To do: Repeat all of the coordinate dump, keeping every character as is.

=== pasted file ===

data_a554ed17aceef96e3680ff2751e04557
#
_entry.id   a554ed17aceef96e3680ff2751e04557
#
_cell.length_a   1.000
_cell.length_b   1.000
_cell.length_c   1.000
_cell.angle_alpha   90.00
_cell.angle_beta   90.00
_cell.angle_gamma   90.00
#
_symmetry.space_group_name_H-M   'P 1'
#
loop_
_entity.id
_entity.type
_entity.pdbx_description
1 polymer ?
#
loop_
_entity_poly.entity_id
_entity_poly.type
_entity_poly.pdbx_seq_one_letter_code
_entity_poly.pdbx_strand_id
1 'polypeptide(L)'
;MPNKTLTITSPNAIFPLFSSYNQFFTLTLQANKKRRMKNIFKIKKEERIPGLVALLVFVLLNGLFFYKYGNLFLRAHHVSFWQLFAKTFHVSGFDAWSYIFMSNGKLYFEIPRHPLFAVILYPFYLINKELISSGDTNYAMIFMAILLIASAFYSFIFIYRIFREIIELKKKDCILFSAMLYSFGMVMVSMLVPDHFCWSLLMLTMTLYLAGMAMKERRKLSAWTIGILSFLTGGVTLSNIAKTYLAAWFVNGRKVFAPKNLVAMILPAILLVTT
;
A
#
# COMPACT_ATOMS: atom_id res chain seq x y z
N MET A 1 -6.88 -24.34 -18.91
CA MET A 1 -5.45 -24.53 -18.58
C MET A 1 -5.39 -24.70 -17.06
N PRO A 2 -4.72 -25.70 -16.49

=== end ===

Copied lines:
data_a554ed17aceef96e3680ff2751e04557
#
_entry.id   a554ed17aceef96e3680ff2751e04557
#
_cell.length_a   1.000
_cell.length_b   1.000
_cell.length_c   1.000
_cell.angle_alpha   90.00
_cell.angle_beta   90.00
_cell.angle_gamma   90.00
#
_symmetry.space_group_name_H-M   'P 1'
#
loop_
_entity.id
_entity.type
_entity.pdbx_description
1 polymer ?
#
loop_
_entity_poly.entity_id
_entity_poly.type
_entity_poly.pdbx_seq_one_letter_code
_entity_poly.pdbx_strand_id
1 'polypeptide(L)'
;MPNKTLTITSPNAIFPLFSSYNQFFTLTLQANKKRRMKNIFKIKKEERIPGLVALLVFVLLNGLFFYKYGNLFLRAHHVSFWQLFAKTFHVSGFDAWSYIFMSNGKLYFEIPRHPLFAVILYPFYLINKELISSGDTNYAMIFMAILLIASAFYSFIFIYRIFREIIELKKKDCILFSAMLYSFGMVMVSMLVPDHFCWSLLMLTMTLYLAGMAMKERRKLSAWTIGILSFLTGGVTLSNIAKTYLAAWFVNGRKVFAPKNLVAMILPAILLVTT
;
A
#
# COMPACT_ATOMS: atom_id res chain seq x y z
N MET A 1 -6.88 -24.34 -18.91
CA MET A 1 -5.45 -24.53 -18.58
C MET A 1 -5.39 -24.70 -17.06
N PRO A 2 -4.72 -25.70 -16.49